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ENG202Y1- Midterm Exam Guide - Comprehensive Notes for the exam ( 15 pages long!)


Department
English
Course Code
ENG202Y1
Professor
Carroll Balot
Study Guide
Midterm

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UTSG
ENG202Y1
MIDTERM EXAM
STUDY GUIDE

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ENG202 Introduction to English Literature
English Literary Periods
o Medieval (6th century to 1485 or 1304)
Dissolution of W. Rome leads to factional European states
Old English/Anglo-Saxon language followed by Old English
o Early Modern/Renaissance (1485-1660)
Elizabethan/end of the Tudor period followed by Jacobean
o Restoration (1660-1702)
English civil war and monarchic conflicts
o 18th century
Enlightenment: age of Reason (Augustan/Neoclassical art) followed by Age of
“esiility Age of Johso
o 19th century (Romantic era)
Early history and literature of Britain/Europe
o Up to the medieval era
Germanic invaders and others cause the collapse of W. Roman Empire
Outlying imperial provinces abandoned by Roman occupiers, incl. Britain
o Medieval period
Peaceful settling OR hostile takeover (?) of Germanic tribes in Celtic Britain
Monastic literary tradition in Latin encounters poetic tradition of
Germanics; written poems derived from oral traditions
King Alfred unsuccessfully attempts to standardize English across dialects,
commissions translations of certain works from Latin
Early English literary tradition in vernacular preserved in codices
Norman (French) conquest leads to upheaval of English culture and language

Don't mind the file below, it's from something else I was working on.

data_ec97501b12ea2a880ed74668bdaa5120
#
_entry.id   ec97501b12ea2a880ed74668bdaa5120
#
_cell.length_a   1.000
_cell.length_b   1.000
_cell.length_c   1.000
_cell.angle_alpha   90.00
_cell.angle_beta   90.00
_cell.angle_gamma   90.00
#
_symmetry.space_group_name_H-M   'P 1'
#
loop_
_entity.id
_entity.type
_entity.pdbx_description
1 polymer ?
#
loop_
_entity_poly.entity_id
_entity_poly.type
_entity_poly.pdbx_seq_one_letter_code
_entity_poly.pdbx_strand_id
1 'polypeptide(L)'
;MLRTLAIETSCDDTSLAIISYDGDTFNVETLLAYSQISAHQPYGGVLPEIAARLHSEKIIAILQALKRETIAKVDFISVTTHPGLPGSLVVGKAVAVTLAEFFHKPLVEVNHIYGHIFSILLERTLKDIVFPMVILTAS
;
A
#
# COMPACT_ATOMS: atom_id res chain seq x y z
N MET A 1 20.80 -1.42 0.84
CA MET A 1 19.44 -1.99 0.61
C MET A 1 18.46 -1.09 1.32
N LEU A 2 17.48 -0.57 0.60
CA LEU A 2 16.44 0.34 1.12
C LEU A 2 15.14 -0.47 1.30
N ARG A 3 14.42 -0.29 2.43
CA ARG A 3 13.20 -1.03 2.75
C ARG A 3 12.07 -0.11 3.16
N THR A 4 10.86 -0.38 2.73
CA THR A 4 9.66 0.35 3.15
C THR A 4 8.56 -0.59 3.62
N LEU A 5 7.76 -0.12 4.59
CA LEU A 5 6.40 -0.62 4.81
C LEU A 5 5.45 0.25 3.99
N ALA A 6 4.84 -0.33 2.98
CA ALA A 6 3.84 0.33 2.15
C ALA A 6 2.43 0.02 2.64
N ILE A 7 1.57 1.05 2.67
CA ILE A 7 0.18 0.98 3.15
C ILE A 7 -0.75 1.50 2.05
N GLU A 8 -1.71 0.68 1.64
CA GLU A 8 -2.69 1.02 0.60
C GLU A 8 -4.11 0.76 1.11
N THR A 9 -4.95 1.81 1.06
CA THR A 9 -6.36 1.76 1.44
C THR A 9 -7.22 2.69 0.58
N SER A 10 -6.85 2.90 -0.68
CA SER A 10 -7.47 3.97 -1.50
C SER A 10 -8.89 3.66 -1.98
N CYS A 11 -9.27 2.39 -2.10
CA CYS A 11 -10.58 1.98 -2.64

Theism: centrality of the divine in life, literature, etc.
Perfect life lived in imitation of the divine; history guided by divine
providence and the will of god
Work of the artist/scholar is discerning spiritual meaning
o Renaissance: Petrarch, Dante et al. assert continuity with classical lit
Following theism, Humanism: ultimate position of man within the world
The Dream of the Rood
o English poem from early centuries
o Rood: the rod, cross, crucifix
Ruthwell Cross: artifact containing lines from this poem
o Drea isio gere
Some roots in philosophical tradition
Rood author visited by divine entity in dream; specifically, the cross
o The cross itself talks about its own humiliation and glory
Christia relis edoed ith supernatural powers; divine vehicles
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1. ENG202 – Renaissance Sonnets
Context for Renaissance Sonnets
1. Symbol of Queen Elizabeth; her image evocative of the Virgin Mary
1. Became a pseudo-holy relic; medieval structures of devotion now focused on the
Queen, including religious lyric poetry
2. Petrarch; more or less the originator of the sonnet, in the Petrarchan scheme
3. Consistent iambic rhythm’s interruption signifies something
Analysis of sonnets
4. The Long Love That in My Thought Doth Harbor
1. Symbol of the warrior; metaphorically emerging from the forest causing the speaker’s
face to blush at the moment when he sees this lady; she’s embarrassed and the warrior
retreats
2. Task of becoming the perfect courteous lover, even without autonym over love itself;
reference to love as the master
1. Love as submission, or revolt?
5. They Flee from Me
1. Image of lovers as deer; formerly the author in control of the situation in the first
stanza; able to entice many
2. Second stanza recalls one particular encounter
3. Third stanza refers not only to this person’s fickle-ness, certain fashion of fickle-ness; we
realize that according to the first stanza, it’s her that stalks him
1. His concern about the fact that she and her fickleness have a place in the court
while he does not
2. Eroticism and love as currency rather than sincere personal expression
Sir Philip Sidney
6. Defense of Poesy
1. Sidney interested in Sappho, familiar with classical Greeks
7. Astrophil and Stella
1. Sidney appropriating metaphors of birth in order to solidify this idea
1. Process of creating the sonnet as giving birth
2. An authenticity-claim
2. Stella’s cruel, black eyes
1. Entice the lover into love, but also something different behind there
2. Sidney’s exploration of a contradiction; typical
3.
Shakespeare’s sonnets
8. Everything that grows
1. “Don’t have a baby, I’ll commemorate your beauty with a poem instead”
2. Anti-Petrarchan
1. The poem, not the beloved, is permanent and unchangin
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